At eighteen, I was issued a license that right of passage so important for a young person striving for independence and autonomy. Since I have epilepsy, I was even more excited to get my license since I always felt different from the other kids and that I had something to prove. Now, the gap was closing and I was just like all the other teenagers, one of the gangs, the cool girl in school with a license.
Picking my friends up and driving to the mall quickly became a ritual. We shopped until we dropped and enjoyed every precious moment. We helped each other pick clothes, buying like crazy until our wallets were empty. The morning after a shopping spree you would find us at each other’s house, helping each other get into the new pants that we purposely bought two sizes smaller.
One of us would get on the bed and the other two would help pull up the pants. I can still hear Marie yelling at me to stop breathing and hold in my stomach!
No new purchase was sacred; we swapped our new clothes and could make three new outfits look like ten. As our closets grew, so did our friendships. We bonded, shopping being the experience that brought us closer. No matter how different we each were in personality, we all had a love for shopping in common.
At nineteen, life changed, as you would expect, it should for a young woman about to become an adult. Only my change wasn’t typical.
While I was driving with my boyfriend (who is now my husband) on a winding, country road in New Jersey, I suddenly went into a seizure. My muscles tightened, my arms curved to the left and my foot went all the way down on the gas pedal.
Our future together flashed before us as the car headed straight toward a telephone pole. Fighting me for the wheel was worse than fighting a boxer or wrestler. I had no control and while in the throes of the seizure, I had the strength of a couple of bouncers.
Finally, my boyfriend got control over the car, steering it safely away from the pole and bringing it to a stop.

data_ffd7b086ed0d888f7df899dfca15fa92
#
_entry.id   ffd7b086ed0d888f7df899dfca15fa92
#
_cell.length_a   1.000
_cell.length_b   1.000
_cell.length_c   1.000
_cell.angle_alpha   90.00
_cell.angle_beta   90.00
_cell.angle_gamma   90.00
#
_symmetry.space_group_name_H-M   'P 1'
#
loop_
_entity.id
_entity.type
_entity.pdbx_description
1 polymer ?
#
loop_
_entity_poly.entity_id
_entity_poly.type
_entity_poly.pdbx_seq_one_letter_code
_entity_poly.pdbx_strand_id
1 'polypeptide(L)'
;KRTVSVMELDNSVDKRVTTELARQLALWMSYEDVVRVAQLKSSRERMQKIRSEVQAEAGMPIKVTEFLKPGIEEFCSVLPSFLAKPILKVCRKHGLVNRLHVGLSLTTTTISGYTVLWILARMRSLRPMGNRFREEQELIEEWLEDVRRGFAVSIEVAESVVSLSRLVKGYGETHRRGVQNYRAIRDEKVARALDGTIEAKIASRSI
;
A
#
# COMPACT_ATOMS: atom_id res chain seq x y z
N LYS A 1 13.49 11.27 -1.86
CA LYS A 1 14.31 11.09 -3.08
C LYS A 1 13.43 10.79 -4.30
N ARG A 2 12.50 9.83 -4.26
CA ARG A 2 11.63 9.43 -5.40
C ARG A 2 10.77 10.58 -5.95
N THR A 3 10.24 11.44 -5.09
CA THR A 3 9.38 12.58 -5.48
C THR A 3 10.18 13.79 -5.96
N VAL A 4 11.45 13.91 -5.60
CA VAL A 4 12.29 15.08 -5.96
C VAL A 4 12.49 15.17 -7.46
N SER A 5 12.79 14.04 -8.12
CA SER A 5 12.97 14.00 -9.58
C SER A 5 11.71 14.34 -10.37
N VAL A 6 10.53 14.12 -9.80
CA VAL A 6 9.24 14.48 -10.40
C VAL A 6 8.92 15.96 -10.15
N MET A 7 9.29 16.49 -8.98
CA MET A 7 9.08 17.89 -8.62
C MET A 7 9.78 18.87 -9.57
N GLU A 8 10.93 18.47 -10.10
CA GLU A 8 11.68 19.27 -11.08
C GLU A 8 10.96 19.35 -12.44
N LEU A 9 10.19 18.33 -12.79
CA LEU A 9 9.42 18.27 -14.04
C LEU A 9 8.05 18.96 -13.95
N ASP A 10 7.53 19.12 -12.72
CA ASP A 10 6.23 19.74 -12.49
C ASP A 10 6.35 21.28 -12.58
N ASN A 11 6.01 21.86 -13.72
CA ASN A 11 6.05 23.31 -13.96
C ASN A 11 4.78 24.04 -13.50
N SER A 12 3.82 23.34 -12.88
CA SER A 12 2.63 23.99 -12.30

By then my seizure had passed and a new era in my life began. An angel was watching over us and spared our lives that day, but my license was revoked and my days at the mall became fewer and more difficult to arrange.
I never expected that not being able to drive whenever I desired would have such an impact on my life, but it did. I became a prisoner in my own home, no longer able to hop into the car and go to the mall, to Dunkin’ Donuts for a cup of coffee, or Blockbusters for a video. I was at the mercy of other people’s schedules.
GRIEVING THE LOSS OF FREEDOM
Not one to ask for people’s help, my isolation became chronic. I felt very alone. I was a strong, independent person and I wanted to take care of myself. I wanted to be a successful woman working in New York, shopping her heart out after work then going to the bar to have enjoyed an evening martini with friends. But that idea wasn’t realistic; my dreams didn’t seem to have a chance.
My confidence was shaken, my self-esteem at an all-time low. How was I going to be a success? I had epilepsy. Where was my life going? What was my purpose? I was depressed, hiding from the world, and feeling hopeless inside. Afraid to tell others how I felt, I was trapped.
Read Part 2 - EPILEPSY NOT GOING TO STOP ME